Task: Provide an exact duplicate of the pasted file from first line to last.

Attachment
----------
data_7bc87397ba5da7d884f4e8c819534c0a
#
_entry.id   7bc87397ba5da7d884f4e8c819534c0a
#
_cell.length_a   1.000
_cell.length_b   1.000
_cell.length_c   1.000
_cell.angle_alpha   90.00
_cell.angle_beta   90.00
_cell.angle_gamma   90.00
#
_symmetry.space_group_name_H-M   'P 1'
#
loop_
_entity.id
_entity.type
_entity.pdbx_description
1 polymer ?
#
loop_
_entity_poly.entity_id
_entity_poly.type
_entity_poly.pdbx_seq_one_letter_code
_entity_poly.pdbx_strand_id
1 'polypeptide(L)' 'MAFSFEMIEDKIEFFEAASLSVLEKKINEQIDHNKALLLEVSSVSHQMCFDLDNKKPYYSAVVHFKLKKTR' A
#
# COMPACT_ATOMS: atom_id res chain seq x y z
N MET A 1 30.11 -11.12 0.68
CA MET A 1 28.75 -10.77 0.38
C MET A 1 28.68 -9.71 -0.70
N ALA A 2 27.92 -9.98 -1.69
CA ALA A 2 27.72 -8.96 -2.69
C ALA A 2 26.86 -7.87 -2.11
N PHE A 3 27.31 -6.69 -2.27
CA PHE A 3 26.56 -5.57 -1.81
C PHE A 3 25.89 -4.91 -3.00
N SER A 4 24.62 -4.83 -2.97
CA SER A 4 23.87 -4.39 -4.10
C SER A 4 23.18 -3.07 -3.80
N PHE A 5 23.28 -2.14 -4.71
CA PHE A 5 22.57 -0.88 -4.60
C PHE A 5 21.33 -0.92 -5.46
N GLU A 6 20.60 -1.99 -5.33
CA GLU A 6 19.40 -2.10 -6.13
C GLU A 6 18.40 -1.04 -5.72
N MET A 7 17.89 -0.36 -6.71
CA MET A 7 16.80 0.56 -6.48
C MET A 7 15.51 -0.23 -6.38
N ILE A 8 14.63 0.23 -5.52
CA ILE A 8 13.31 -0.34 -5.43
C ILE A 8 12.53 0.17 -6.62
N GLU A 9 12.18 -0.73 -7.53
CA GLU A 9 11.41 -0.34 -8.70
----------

data_7bc87397ba5da7d884f4e8c819534c0a
#
_entry.id   7bc87397ba5da7d884f4e8c819534c0a
#
_cell.length_a   1.000
_cell.length_b   1.000
_cell.length_c   1.000
_cell.angle_alpha   90.00
_cell.angle_beta   90.00
_cell.angle_gamma   90.00
#
_symmetry.space_group_name_H-M   'P 1'
#
loop_
_entity.id
_entity.type
_entity.pdbx_description
1 polymer ?
#
loop_
_entity_poly.entity_id
_entity_poly.type
_entity_poly.pdbx_seq_one_letter_code
_entity_poly.pdbx_strand_id
1 'polypeptide(L)' 'MAFSFEMIEDKIEFFEAASLSVLEKKINEQIDHNKALLLEVSSVSHQMCFDLDNKKPYYSAVVHFKLKKTR' A
#
# COMPACT_ATOMS: atom_id res chain seq x y z
N MET A 1 30.11 -11.12 0.68
CA MET A 1 28.75 -10.77 0.38
C MET A 1 28.68 -9.71 -0.70
N ALA A 2 27.92 -9.98 -1.69
CA ALA A 2 27.72 -8.96 -2.69
C ALA A 2 26.86 -7.87 -2.11
N PHE A 3 27.31 -6.69 -2.27
CA PHE A 3 26.56 -5.57 -1.81
C PHE A 3 25.89 -4.91 -3.00
N SER A 4 24.62 -4.83 -2.97
CA SER A 4 23.87 -4.39 -4.10
C SER A 4 23.18 -3.07 -3.80
N PHE A 5 23.28 -2.14 -4.71
CA PHE A 5 22.57 -0.88 -4.60
C PHE A 5 21.33 -0.92 -5.46
N GLU A 6 20.60 -1.99 -5.33
CA GLU A 6 19.40 -2.10 -6.13
C GLU A 6 18.40 -1.04 -5.72
N MET A 7 17.89 -0.36 -6.71
CA MET A 7 16.80 0.56 -6.48
C MET A 7 15.51 -0.23 -6.38
N ILE A 8 14.63 0.23 -5.52
CA ILE A 8 13.31 -0.34 -5.43
C ILE A 8 12.53 0.17 -6.62
N GLU A 9 12.18 -0.73 -7.53
CA GLU A 9 11.41 -0.34 -8.70